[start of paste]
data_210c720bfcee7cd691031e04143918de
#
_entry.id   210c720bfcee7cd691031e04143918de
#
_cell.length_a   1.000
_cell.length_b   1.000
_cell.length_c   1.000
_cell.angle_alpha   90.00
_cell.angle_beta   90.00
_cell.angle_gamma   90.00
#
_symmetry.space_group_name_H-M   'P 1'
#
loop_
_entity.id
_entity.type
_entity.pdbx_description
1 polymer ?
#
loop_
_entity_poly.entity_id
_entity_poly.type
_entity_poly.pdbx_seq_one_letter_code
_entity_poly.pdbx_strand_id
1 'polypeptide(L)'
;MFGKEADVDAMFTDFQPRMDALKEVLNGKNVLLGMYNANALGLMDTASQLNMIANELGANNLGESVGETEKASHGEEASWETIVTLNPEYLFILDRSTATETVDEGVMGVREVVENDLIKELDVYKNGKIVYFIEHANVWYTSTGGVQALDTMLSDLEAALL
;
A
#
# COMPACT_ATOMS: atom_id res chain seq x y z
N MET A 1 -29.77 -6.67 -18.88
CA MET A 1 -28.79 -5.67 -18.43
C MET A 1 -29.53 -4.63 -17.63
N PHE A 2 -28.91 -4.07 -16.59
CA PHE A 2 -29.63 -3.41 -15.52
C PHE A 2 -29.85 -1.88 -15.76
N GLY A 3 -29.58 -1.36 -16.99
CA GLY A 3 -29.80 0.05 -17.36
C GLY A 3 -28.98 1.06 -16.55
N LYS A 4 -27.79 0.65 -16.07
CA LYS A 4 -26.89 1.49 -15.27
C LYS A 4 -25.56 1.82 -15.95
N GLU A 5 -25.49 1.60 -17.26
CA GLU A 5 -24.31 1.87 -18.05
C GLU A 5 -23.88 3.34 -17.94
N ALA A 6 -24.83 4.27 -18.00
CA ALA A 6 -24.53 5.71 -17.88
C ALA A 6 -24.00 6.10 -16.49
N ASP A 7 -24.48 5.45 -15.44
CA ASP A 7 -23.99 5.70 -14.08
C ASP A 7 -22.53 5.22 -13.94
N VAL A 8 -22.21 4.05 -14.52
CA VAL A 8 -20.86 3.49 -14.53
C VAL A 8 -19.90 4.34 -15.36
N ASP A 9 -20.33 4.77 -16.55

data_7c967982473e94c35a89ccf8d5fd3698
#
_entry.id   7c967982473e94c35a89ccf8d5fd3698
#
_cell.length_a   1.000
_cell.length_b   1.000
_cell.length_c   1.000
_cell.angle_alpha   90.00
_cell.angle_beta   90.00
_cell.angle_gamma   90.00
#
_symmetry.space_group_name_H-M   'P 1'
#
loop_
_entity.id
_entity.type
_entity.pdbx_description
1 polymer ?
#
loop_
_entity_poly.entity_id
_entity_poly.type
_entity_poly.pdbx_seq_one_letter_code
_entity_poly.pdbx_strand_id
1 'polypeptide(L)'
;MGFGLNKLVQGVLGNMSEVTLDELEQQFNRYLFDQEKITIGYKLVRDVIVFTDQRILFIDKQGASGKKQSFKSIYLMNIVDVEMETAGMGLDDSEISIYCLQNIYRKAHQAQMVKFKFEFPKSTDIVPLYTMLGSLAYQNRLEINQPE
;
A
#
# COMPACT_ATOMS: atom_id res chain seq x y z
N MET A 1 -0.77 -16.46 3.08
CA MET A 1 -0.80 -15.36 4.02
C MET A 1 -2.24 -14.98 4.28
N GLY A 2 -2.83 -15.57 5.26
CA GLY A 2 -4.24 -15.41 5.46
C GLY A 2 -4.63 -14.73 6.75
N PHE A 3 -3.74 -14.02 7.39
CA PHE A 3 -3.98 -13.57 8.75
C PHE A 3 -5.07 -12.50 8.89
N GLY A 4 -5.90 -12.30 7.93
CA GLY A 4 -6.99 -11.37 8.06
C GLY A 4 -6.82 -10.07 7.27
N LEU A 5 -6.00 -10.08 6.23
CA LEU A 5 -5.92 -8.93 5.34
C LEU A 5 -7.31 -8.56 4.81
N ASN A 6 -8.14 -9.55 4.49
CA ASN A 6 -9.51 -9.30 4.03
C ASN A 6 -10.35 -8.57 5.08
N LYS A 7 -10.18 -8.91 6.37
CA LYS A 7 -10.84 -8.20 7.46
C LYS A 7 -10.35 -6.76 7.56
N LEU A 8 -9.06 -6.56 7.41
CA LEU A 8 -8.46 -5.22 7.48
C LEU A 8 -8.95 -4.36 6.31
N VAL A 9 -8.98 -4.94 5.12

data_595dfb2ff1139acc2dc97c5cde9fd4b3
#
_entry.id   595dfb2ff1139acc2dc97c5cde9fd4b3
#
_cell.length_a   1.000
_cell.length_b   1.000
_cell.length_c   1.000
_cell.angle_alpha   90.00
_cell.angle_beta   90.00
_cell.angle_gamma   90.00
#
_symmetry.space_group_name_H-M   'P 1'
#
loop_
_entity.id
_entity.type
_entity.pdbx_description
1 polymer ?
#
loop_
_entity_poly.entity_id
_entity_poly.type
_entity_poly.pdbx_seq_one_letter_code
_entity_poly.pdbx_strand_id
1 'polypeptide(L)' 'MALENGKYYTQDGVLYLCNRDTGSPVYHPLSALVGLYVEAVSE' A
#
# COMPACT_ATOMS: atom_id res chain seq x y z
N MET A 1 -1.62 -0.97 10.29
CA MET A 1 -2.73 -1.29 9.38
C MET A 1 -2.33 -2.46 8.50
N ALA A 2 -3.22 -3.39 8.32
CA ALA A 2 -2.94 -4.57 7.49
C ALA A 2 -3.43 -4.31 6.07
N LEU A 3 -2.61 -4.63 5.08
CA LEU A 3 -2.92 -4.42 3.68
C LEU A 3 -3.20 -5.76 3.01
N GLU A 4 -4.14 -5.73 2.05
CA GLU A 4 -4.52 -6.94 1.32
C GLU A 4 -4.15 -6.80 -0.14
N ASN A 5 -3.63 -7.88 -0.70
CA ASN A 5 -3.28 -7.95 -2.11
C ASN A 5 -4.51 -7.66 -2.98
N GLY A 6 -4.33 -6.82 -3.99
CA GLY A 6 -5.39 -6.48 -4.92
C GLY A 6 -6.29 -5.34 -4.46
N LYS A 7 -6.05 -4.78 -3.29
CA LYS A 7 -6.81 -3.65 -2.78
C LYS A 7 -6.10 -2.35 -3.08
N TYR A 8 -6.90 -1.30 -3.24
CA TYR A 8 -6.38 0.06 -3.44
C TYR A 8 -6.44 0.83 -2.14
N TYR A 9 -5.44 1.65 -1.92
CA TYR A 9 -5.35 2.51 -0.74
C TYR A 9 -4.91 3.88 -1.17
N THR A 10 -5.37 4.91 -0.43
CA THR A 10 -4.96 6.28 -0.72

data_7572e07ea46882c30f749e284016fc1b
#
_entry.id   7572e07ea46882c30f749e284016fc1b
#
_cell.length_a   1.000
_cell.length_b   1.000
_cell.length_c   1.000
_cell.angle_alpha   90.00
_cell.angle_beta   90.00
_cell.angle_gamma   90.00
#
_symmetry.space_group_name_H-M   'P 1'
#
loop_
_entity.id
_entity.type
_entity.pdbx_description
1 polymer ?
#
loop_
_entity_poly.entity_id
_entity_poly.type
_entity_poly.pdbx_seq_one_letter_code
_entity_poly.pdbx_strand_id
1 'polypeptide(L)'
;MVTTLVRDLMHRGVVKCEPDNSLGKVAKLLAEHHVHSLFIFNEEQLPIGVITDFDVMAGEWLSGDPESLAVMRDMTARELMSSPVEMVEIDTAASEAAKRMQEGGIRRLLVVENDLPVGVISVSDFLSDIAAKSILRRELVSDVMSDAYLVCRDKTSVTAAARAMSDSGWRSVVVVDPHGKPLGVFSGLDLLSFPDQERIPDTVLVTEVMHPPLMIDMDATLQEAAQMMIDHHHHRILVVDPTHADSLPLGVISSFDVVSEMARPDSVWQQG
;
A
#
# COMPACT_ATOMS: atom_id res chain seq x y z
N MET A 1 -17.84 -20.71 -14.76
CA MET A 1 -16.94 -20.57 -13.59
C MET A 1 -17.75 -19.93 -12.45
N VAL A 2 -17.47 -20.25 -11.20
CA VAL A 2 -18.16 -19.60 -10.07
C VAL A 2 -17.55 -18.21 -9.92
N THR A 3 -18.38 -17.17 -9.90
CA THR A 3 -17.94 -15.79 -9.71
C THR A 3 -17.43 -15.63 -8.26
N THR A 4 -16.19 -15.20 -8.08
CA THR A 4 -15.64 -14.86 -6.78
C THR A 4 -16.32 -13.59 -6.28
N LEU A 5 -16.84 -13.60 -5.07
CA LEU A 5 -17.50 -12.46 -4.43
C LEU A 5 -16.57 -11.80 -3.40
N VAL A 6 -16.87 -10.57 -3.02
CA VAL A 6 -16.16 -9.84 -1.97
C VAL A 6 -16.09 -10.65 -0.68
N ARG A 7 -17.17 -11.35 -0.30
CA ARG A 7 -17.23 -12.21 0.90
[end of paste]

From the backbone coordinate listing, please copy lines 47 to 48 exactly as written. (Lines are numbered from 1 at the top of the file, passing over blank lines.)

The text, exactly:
CA ALA A 6 -24.53 5.71 -17.88
C ALA A 6 -24.00 6.10 -16.49